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At the University of Chicago Medicine, we partner with our patients who are struggling with weight and provide them with a non-surgical program that uses endoscopic therapies as a powerful tool to facilitate or enhance weight loss. Though it is not a cure for obesity, when used properly, endoscopy can provide an effective way to achieve sustained weight loss. Patients lose an average of 8 to 20 percent of their total body weight.
As the only program in Chicago currently offering endoscopic sleeve gastroplasty, our Center for the Endoscopic Treatment of Obesity offers patients the latest treatments for nonsurgical weight loss. In addition to performing a wide variety of procedures to best meet our patients' needs, we also offer our patients access to clinical trials, enabling them to benefit from novel treatment solutions not yet widely available on the market.
The partnership we form with our patients goes far beyond performing these procedures. We work with our patients to make healthier choices, providing guidance on dietary and lifestyle changes, and where applicable, the use of nutritional supplements. Our recommendations are tailored to each individual patient.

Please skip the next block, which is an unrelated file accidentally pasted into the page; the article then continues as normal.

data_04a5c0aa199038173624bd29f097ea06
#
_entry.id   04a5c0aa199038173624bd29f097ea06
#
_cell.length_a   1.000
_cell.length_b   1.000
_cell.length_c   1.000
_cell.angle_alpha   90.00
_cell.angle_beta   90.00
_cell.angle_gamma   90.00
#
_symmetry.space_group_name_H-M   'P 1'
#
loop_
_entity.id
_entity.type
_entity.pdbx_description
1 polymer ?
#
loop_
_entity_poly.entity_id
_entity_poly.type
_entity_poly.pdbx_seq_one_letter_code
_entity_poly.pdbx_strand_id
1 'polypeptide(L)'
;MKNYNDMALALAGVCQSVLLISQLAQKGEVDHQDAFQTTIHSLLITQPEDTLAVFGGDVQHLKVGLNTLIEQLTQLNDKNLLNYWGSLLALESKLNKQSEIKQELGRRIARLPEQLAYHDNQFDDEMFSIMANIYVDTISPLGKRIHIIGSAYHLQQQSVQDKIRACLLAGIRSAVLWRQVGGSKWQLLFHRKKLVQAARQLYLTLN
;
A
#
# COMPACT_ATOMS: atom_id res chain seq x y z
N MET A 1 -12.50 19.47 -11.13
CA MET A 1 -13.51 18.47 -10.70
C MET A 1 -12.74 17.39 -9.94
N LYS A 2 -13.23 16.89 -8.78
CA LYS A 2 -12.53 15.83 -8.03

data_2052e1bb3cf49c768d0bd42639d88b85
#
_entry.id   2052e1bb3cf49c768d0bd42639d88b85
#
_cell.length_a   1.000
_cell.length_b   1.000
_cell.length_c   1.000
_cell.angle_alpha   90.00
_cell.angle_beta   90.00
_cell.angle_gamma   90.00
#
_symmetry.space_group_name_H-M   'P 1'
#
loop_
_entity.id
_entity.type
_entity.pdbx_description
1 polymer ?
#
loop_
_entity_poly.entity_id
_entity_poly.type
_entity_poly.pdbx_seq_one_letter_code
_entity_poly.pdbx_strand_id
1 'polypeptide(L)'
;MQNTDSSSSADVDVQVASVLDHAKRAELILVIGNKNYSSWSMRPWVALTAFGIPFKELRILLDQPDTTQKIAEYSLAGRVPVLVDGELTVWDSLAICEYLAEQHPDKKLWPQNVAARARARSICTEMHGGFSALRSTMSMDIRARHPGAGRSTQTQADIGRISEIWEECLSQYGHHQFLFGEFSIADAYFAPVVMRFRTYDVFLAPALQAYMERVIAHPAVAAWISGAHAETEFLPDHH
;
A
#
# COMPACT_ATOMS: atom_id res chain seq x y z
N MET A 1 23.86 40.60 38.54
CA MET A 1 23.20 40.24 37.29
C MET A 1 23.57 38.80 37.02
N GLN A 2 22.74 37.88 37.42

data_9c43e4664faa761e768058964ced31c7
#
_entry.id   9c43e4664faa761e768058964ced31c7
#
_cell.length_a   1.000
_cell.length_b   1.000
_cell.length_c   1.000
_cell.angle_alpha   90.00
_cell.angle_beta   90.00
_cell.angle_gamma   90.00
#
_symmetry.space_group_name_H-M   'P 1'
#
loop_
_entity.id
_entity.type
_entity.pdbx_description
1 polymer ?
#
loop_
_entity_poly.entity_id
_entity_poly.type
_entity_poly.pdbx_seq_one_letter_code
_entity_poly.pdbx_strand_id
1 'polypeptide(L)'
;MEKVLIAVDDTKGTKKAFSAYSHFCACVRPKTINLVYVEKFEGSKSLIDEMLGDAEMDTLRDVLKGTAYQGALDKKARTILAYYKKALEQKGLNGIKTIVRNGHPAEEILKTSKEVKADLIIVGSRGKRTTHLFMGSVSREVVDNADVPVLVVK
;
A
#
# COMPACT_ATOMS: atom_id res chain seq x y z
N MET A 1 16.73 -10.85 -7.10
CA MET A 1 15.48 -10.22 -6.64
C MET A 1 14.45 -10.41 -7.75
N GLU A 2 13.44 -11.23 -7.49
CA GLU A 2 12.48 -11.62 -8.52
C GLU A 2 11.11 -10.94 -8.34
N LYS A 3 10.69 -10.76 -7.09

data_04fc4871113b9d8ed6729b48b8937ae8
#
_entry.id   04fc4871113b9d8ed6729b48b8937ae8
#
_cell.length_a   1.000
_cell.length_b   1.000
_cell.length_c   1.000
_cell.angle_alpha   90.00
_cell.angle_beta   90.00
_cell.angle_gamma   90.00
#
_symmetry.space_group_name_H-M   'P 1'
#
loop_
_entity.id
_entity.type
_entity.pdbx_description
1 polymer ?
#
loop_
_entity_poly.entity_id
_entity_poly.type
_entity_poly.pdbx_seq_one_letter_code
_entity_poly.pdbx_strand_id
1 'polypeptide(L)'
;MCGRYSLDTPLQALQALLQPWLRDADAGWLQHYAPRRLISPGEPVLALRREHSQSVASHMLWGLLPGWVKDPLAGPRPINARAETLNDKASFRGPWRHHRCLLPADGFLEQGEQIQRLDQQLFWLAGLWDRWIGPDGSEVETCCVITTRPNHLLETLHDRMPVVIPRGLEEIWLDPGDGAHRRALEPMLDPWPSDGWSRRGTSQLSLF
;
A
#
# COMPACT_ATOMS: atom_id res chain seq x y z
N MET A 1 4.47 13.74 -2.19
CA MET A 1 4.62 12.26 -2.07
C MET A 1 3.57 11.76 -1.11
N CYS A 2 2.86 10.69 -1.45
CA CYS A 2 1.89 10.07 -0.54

Lifestyle changes could include regular exercise containing both aerobic and resistance components to maximize a patient's potential. Our dietitians ensure our patients receive adequate protein and nutritional intake to enhance their prolonged success and minimize the risk of developing a nutritional deficiency.
The key to our success is maintaining long-term relationships with our patients. This allows us to identify and treat any issues or concerns before they become more severe and difficult to manage.
Endoscopic therapy uses flexible scopes that are introduced into natural body openings (such as the mouth or throat) without requiring an incision. These endoscopes are often used with both traditional open and minimally invasive procedures to diagnose and treat conditions. This allows patients to heal more quickly, with less pain, so they can return to normal activities faster.